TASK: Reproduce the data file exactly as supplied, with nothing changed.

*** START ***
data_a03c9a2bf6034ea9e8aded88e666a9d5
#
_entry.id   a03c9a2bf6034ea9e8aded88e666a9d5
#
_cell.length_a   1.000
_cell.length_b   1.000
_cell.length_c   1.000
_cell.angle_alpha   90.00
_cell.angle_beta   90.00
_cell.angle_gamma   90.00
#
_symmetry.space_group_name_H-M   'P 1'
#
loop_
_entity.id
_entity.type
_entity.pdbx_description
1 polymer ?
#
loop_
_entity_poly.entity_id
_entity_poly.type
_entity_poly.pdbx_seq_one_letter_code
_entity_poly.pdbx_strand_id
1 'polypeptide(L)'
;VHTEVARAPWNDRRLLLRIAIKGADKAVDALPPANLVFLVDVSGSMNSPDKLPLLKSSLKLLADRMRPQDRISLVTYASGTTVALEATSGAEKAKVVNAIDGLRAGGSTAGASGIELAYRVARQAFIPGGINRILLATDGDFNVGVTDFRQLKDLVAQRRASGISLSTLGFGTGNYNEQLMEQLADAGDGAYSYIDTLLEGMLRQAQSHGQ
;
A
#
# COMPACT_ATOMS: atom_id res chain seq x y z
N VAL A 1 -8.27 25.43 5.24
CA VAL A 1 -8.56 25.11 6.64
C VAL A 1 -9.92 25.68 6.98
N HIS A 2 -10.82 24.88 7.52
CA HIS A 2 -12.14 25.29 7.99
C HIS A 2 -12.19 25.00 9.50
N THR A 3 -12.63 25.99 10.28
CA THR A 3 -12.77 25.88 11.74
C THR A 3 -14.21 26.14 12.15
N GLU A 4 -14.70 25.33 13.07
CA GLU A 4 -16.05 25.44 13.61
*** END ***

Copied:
data_a03c9a2bf6034ea9e8aded88e666a9d5
#
_entry.id   a03c9a2bf6034ea9e8aded88e666a9d5
#
_cell.length_a   1.000
_cell.length_b   1.000
_cell.length_c   1.000
_cell.angle_alpha   90.00
_cell.angle_beta   90.00
_cell.angle_gamma   90.00
#
_symmetry.space_group_name_H-M   'P 1'
#
loop_
_entity.id
_entity.type
_entity.pdbx_description
1 polymer ?
#
loop_
_entity_poly.entity_id
_entity_poly.type
_entity_poly.pdbx_seq_one_letter_code
_entity_poly.pdbx_strand_id
1 'polypeptide(L)'
;VHTEVARAPWNDRRLLLRIAIKGADKAVDALPPANLVFLVDVSGSMNSPDKLPLLKSSLKLLADRMRPQDRISLVTYASGTTVALEATSGAEKAKVVNAIDGLRAGGSTAGASGIELAYRVARQAFIPGGINRILLATDGDFNVGVTDFRQLKDLVAQRRASGISLSTLGFGTGNYNEQLMEQLADAGDGAYSYIDTLLEGMLRQAQSHGQ
;
A
#
# COMPACT_ATOMS: atom_id res chain seq x y z
N VAL A 1 -8.27 25.43 5.24
CA VAL A 1 -8.56 25.11 6.64
C VAL A 1 -9.92 25.68 6.98
N HIS A 2 -10.82 24.88 7.52
CA HIS A 2 -12.14 25.29 7.99
C HIS A 2 -12.19 25.00 9.50
N THR A 3 -12.63 25.99 10.28
CA THR A 3 -12.77 25.88 11.74
C THR A 3 -14.21 26.14 12.15
N GLU A 4 -14.70 25.33 13.07
CA GLU A 4 -16.05 25.44 13.61